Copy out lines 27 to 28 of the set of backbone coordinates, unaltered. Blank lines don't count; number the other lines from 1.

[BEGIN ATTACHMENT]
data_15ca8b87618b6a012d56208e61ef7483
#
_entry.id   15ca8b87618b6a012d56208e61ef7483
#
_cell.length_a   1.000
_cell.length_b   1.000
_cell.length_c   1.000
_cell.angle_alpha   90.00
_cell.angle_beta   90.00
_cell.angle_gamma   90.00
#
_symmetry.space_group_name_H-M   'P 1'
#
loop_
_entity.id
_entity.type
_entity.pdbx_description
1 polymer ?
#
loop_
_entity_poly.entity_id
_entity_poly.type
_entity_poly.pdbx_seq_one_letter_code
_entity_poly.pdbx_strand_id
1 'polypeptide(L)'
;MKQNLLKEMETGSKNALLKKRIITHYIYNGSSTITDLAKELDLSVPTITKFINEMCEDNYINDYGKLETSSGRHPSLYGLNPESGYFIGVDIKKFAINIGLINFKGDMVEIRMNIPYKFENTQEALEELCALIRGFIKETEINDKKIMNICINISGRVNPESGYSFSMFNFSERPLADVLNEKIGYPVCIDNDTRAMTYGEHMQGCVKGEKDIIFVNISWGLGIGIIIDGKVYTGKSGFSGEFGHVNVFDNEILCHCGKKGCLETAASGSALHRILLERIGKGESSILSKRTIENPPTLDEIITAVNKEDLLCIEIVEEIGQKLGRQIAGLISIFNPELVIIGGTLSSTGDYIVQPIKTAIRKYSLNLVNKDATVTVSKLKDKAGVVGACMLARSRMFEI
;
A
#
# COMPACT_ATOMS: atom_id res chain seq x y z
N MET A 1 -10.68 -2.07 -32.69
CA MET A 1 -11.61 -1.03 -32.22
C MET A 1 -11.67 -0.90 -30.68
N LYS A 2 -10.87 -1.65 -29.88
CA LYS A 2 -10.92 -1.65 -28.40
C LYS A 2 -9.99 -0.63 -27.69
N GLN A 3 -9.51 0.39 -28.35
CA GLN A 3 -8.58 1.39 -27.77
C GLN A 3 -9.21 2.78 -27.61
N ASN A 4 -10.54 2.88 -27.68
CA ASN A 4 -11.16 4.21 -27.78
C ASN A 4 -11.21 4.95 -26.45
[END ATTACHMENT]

;
A